Regular readers know that I’m an enthusiastic supporter of the Parent Teacher Home Visit Project. Our school has been a big supporter, I’ve written about them in my book and in other articles, I’ve helped with some of their trainings and, of course, I’ve made plenty of home visits.
I’ve also posted The Best Resources For Learning About Teacher Home Visits.
The Project recently held a national conference in Reno, Nevada, and Elaine Smith, a parent from our district — the Sacramento City Unified School District — agreed to write a guest post about it. Here is her report:
Personal stories from teachers and parents who turned their schools around deeply moved educators at a recent conference in Reno. The national gathering focused upon the Parent/Teacher Home Visit Project (PTHVP), a program that is catching on as studies show its effectiveness in creating connection between schools and their communities. Principals and school board members from eleven states shared both data and anecdotes crediting home visits with improved attendance, discipline and academic achievement, including higher test scores.
“The discoveries that parents and families make when they connect on a home visit change their lives,” says Carrie Rose, Executive Director of the non-profit sponsor of the conference, the Parent/Teacher Home Visit Project. “I know that sounds dramatic, but the research, and these stories, show how strongly it affects people.”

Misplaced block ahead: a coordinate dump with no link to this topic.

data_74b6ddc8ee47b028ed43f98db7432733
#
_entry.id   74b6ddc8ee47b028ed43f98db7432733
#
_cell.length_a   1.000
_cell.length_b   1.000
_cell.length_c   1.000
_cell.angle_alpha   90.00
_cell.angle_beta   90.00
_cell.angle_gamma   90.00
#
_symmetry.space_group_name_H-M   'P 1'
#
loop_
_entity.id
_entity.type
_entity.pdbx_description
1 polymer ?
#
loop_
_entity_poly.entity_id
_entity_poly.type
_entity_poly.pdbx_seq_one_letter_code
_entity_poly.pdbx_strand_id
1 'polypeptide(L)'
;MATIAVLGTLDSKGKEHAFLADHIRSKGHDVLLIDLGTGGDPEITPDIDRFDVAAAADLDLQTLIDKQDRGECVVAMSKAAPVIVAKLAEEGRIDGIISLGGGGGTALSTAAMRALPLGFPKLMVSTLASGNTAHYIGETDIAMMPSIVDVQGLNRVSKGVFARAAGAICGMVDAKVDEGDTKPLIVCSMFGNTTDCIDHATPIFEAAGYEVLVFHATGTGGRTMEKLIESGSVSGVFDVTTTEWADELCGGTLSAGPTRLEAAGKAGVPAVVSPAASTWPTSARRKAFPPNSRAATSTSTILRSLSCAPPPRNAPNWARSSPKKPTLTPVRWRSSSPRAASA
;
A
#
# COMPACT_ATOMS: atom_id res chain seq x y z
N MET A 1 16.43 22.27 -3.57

“My home visits did more than help me deal with behavior issues in the classroom more effectively,” says Denver special education teacher Janel Possiel, “What I was learning was the kind of growth you can’t get in a million meditation retreats. My assumptions about the parents decreased, and as they went down, my love and understanding just kept going up.”
“Home visits make me a better teacher. And because they break down barriers, make us a stronger community,” says Possiel, who was trained in the Parent/Teacher Home Visit model at a Denver workshop four years ago.
The PTHVP training helps teachers and families connect even when there may be linguistic and cultural differences. While, ultimately, academic issues are addressed, the discussion also covers the adults’ mutual hopes and dreams for the child, creating a common goal. The program emphasizes that visits are voluntary for both families and teachers, and that the school avoid stigmatizing “problem” students by visiting as many families as possible.
How-to sessions at the conference were seasoned with personal testimonies, which quickly became emotional even for classroom and administrative veterans. Tua Moua, a Principal in Roseville, CA, shed a few tears herself as she spoke of the impact of home visits on her own immigrant Hmong family.
“I was born in Ban Vinai refugee camp, in Thailand, and have 9 brothers and sisters. My father, grandfather, and uncles fought for America during the Vietnam War and were forced to flee to safety after the war. I started Kindergarten in America like so many of our children today. I’ve never sat a day in a preschool class prior to Kindergarten, nor did I speak any English.”